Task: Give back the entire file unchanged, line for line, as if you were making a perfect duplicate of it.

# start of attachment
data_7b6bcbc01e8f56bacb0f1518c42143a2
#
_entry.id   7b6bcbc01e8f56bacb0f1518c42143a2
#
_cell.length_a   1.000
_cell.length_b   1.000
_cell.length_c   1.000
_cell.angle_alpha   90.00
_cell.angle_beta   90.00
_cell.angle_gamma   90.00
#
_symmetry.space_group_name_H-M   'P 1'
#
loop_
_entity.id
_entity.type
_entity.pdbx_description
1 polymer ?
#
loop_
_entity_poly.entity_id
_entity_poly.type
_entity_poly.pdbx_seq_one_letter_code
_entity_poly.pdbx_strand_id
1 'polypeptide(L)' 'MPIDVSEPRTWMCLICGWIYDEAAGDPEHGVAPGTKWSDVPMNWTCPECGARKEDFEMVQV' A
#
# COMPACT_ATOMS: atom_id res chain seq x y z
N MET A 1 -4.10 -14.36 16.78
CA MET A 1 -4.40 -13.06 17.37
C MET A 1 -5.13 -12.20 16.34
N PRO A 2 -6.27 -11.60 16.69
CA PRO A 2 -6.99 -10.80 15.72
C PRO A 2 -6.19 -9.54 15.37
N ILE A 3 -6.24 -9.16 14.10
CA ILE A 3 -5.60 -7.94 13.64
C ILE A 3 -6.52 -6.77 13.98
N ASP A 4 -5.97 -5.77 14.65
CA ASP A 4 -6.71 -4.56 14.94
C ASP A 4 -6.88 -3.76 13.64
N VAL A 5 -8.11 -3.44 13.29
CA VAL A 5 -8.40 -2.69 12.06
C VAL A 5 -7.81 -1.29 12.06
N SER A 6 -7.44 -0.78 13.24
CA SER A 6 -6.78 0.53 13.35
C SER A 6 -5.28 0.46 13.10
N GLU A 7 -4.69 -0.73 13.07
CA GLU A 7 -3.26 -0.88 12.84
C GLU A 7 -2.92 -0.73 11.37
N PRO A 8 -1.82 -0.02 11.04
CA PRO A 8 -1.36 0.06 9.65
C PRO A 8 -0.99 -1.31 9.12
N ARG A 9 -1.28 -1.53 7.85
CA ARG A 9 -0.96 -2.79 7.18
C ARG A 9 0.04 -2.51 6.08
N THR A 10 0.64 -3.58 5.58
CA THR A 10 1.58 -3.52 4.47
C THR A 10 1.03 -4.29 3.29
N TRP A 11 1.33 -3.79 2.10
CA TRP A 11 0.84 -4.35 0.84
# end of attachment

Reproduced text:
data_7b6bcbc01e8f56bacb0f1518c42143a2
#
_entry.id   7b6bcbc01e8f56bacb0f1518c42143a2
#
_cell.length_a   1.000
_cell.length_b   1.000
_cell.length_c   1.000
_cell.angle_alpha   90.00
_cell.angle_beta   90.00
_cell.angle_gamma   90.00
#
_symmetry.space_group_name_H-M   'P 1'
#
loop_
_entity.id
_entity.type
_entity.pdbx_description
1 polymer ?
#
loop_
_entity_poly.entity_id
_entity_poly.type
_entity_poly.pdbx_seq_one_letter_code
_entity_poly.pdbx_strand_id
1 'polypeptide(L)' 'MPIDVSEPRTWMCLICGWIYDEAAGDPEHGVAPGTKWSDVPMNWTCPECGARKEDFEMVQV' A
#
# COMPACT_ATOMS: atom_id res chain seq x y z
N MET A 1 -4.10 -14.36 16.78
CA MET A 1 -4.40 -13.06 17.37
C MET A 1 -5.13 -12.20 16.34
N PRO A 2 -6.27 -11.60 16.69
CA PRO A 2 -6.99 -10.80 15.72
C PRO A 2 -6.19 -9.54 15.37
N ILE A 3 -6.24 -9.16 14.10
CA ILE A 3 -5.60 -7.94 13.64
C ILE A 3 -6.52 -6.77 13.98
N ASP A 4 -5.97 -5.77 14.65
CA ASP A 4 -6.71 -4.56 14.94
C ASP A 4 -6.88 -3.76 13.64
N VAL A 5 -8.11 -3.44 13.29
CA VAL A 5 -8.40 -2.69 12.06
C VAL A 5 -7.81 -1.29 12.06
N SER A 6 -7.44 -0.78 13.24
CA SER A 6 -6.78 0.53 13.35
C SER A 6 -5.28 0.46 13.10
N GLU A 7 -4.69 -0.73 13.07
CA GLU A 7 -3.26 -0.88 12.84
C GLU A 7 -2.92 -0.73 11.37
N PRO A 8 -1.82 -0.02 11.04
CA PRO A 8 -1.36 0.06 9.65
C PRO A 8 -0.99 -1.31 9.12
N ARG A 9 -1.28 -1.53 7.85
CA ARG A 9 -0.96 -2.79 7.18
C ARG A 9 0.04 -2.51 6.08
N THR A 10 0.64 -3.58 5.58
CA THR A 10 1.58 -3.52 4.47
C THR A 10 1.03 -4.29 3.29
N TRP A 11 1.33 -3.79 2.10
CA TRP A 11 0.84 -4.35 0.84